There are officially 13,931,000 people unemployed and actively looking for work.  There are another 2,785,000 people not actively looking for work(for various reasons), but would take a job if one was offered.  That is 16,716,000 full time unemployed.  Finally, there are 8,396,000 people who are working part time, but would work full time if given the chance.  If we assume that full time is 40 hours a week, and the people working part time are only working 20 hours a week, but want to work 40 hours a week(all perfectly reasonable assumptions) we will arrive a shocking number.  Every work day we are losing up to 167 million hours of lost labor.  Can you imagine for a moment what you could accomplish if you had a 167 million extra hours at work?

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Fri Jul 22, 2011 at 06:02 AM PDT

(More Money = Inflation) = False

by maddogg

"If the government creates money all it'll do is cause inflation and we'll all suffer."  This is one of the deadliest lies we've been told for the last 40 years.  For centuries, philosophers and economists thought that any increase in money would always increase prices.  John Maynard Keynes pretty much set the record straight on that about 80 some years ago.  But the idea has been resurrected in the last few decades and is now mainstream again.  It's this rationale that conservatives use to justify destroying social programs, budget cuts, and the basis for the current debt "ceiling" discussions in Washington.  What makes the idea so insidious is that it makes sense on the surface.  With most things, the more of something there is, the less it's worth.  But unlike most things, money has no intrinsic value.  That makes it fundamentally different.  Below I will show you the modern re-emergence of this theory and why it is bullshit.

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Wed Jun 15, 2011 at 06:50 AM PDT

Modern Money Primer

by maddogg

Modern Monetary theory(MMT for short) is a relatively new economic school of thought.  It was developed by Prof. L Randall Wray, Warren Mosler, and Prof. William Mitchel.  They have been privately working on it for 20 years, but only went public about 10 years ago. MMT is a paradigm shifting theory that changes the nature of economic management and policy recommendations.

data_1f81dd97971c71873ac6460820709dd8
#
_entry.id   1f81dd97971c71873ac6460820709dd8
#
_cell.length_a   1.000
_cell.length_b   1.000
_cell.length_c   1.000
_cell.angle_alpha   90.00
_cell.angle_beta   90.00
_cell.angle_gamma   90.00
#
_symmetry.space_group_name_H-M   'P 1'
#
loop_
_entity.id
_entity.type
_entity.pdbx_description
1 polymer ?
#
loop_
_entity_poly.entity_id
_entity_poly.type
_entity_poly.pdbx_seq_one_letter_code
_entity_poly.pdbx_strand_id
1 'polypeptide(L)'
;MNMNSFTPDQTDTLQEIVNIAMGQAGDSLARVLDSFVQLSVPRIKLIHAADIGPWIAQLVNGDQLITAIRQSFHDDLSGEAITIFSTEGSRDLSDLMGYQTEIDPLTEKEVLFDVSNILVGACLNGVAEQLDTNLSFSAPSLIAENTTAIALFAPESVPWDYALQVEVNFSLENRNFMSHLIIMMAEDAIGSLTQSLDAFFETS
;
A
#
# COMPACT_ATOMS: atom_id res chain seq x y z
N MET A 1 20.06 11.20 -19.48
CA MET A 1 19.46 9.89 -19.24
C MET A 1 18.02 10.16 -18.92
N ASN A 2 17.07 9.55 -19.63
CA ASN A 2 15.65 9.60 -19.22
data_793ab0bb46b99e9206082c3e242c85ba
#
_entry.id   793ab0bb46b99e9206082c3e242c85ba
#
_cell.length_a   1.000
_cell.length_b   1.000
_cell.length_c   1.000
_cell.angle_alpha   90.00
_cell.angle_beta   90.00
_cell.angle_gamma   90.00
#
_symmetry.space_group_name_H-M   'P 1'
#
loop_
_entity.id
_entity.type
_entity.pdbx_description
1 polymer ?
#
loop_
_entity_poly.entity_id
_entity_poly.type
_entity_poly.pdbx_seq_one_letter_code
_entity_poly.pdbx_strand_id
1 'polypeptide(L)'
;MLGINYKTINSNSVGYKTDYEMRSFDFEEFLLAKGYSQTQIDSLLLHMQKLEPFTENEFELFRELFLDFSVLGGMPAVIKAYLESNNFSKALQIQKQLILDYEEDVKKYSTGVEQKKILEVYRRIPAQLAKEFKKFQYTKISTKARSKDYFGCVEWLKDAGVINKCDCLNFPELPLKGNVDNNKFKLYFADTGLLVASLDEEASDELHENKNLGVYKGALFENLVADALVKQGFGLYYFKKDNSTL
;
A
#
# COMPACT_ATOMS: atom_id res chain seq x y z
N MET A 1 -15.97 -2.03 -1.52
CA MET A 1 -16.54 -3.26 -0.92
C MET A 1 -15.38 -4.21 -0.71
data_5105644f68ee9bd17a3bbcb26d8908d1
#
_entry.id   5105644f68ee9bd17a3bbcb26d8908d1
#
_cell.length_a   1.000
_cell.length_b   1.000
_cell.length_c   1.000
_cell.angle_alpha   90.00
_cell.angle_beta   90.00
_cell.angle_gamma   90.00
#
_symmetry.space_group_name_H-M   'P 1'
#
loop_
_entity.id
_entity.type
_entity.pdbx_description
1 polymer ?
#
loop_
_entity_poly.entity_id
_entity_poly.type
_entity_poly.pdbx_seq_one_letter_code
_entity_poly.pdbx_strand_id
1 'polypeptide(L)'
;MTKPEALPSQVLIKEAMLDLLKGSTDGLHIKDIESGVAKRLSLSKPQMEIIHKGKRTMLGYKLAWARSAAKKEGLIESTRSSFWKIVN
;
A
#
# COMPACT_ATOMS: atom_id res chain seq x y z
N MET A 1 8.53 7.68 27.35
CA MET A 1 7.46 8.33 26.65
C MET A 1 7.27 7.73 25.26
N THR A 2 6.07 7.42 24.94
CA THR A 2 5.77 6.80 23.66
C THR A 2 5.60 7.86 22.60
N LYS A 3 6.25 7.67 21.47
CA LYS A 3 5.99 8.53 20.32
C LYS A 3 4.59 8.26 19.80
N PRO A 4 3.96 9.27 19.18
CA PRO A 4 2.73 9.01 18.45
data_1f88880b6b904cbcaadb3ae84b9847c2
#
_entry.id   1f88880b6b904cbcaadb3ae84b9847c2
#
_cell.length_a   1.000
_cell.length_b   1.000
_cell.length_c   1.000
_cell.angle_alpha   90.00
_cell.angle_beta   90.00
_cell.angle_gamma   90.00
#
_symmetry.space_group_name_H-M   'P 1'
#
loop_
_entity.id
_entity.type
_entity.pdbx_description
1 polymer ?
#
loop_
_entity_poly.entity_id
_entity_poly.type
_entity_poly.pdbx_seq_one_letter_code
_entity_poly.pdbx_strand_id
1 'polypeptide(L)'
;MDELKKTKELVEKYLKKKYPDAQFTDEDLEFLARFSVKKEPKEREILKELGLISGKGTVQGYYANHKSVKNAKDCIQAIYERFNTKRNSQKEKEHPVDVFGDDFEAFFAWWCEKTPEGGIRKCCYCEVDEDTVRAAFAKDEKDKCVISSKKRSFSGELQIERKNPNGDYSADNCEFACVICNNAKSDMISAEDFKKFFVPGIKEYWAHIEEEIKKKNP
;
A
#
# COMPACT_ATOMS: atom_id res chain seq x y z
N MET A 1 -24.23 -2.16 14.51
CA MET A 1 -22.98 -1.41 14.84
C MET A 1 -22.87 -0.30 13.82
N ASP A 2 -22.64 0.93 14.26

Right now, Wray is running a Q&A MMT Primer on his site, New Economic Perspectives.

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Tue Jun 07, 2011 at 06:30 AM PDT

Hyperinflation for Hyperventilators

by maddogg

There are a lot of Chicken Littles running around these days warning us all of the coming hyperinflation.  They range from vile fear mongers like Glenn Beck, to radio host sell-outs that are peddling gold, to idiotic wall street "analysts" who actually believe their own bullshit.  The basis for their fear is based on government deficit spending.  The fact that they think that deficit spending in the wake of a financial and unemployment crises is going to somehow lead to hyperinflation shows a stunning amount of ignorance on the topic.

There are so many angles of stupid when it comes to worrying about hyperinflation at a time like this that it can't possibly fit into one diary.  Instead, I'm going to concentrate on the most important and most common aspects.  That way when your right-wing friends, family members, or co-workers bring up the topic, you can be ready to demolish them using pure logic.

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Fri May 27, 2011 at 12:26 PM PDT

If Government Was Like a Business

by maddogg

Conservatives often compare a government to running a business.  They do this many times and in many different ways.  They do this often to justify business experience as interchangeable with governing experience.  They use it to justify calling government inefficient compared to businesses because it can't turn a profit.  They do it to justify their position that the government should run budget surpluses.  They do it sub-consciously when people like Stossel issues challenges like, "name one thing government does better than business".

While I have many intellectual objections to thinking of government like a business, I think that even if you accept this tortured metaphor, that conservatives use it incorrectly(big surprise, I know).  The way that they screw it up is that they completely get wrong who a government's customer and employee is.  It also leads to bad conclusions of government spending.

Once a correct metaphor is constructed, the policy recommendations deducted from the metaphor completely changes.